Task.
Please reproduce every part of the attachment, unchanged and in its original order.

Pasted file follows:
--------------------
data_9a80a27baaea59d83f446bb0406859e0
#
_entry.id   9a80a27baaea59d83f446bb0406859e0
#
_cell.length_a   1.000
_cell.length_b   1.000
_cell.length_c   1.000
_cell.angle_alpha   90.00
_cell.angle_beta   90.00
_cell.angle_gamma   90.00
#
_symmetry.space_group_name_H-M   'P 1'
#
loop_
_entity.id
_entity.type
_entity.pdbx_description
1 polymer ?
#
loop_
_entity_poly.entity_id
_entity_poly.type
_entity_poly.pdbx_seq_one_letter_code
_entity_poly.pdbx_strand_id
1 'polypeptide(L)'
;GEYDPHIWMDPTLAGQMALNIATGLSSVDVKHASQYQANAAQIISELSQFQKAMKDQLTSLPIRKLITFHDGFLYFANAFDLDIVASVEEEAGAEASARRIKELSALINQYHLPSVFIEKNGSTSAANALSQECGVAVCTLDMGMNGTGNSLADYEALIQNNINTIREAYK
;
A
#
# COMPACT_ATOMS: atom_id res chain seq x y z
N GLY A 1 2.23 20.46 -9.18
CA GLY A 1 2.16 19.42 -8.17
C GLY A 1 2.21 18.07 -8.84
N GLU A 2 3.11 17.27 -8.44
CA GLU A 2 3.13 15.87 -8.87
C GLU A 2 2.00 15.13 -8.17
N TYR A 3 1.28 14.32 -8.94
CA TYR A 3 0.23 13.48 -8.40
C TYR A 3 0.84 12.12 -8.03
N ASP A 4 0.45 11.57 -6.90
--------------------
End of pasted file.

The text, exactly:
data_9a80a27baaea59d83f446bb0406859e0
#
_entry.id   9a80a27baaea59d83f446bb0406859e0
#
_cell.length_a   1.000
_cell.length_b   1.000
_cell.length_c   1.000
_cell.angle_alpha   90.00
_cell.angle_beta   90.00
_cell.angle_gamma   90.00
#
_symmetry.space_group_name_H-M   'P 1'
#
loop_
_entity.id
_entity.type
_entity.pdbx_description
1 polymer ?
#
loop_
_entity_poly.entity_id
_entity_poly.type
_entity_poly.pdbx_seq_one_letter_code
_entity_poly.pdbx_strand_id
1 'polypeptide(L)'
;GEYDPHIWMDPTLAGQMALNIATGLSSVDVKHASQYQANAAQIISELSQFQKAMKDQLTSLPIRKLITFHDGFLYFANAFDLDIVASVEEEAGAEASARRIKELSALINQYHLPSVFIEKNGSTSAANALSQECGVAVCTLDMGMNGTGNSLADYEALIQNNINTIREAYK
;
A
#
# COMPACT_ATOMS: atom_id res chain seq x y z
N GLY A 1 2.23 20.46 -9.18
CA GLY A 1 2.16 19.42 -8.17
C GLY A 1 2.21 18.07 -8.84
N GLU A 2 3.11 17.27 -8.44
CA GLU A 2 3.13 15.87 -8.87
C GLU A 2 2.00 15.13 -8.17
N TYR A 3 1.28 14.32 -8.94
CA TYR A 3 0.23 13.48 -8.40
C TYR A 3 0.84 12.12 -8.03
N ASP A 4 0.45 11.57 -6.90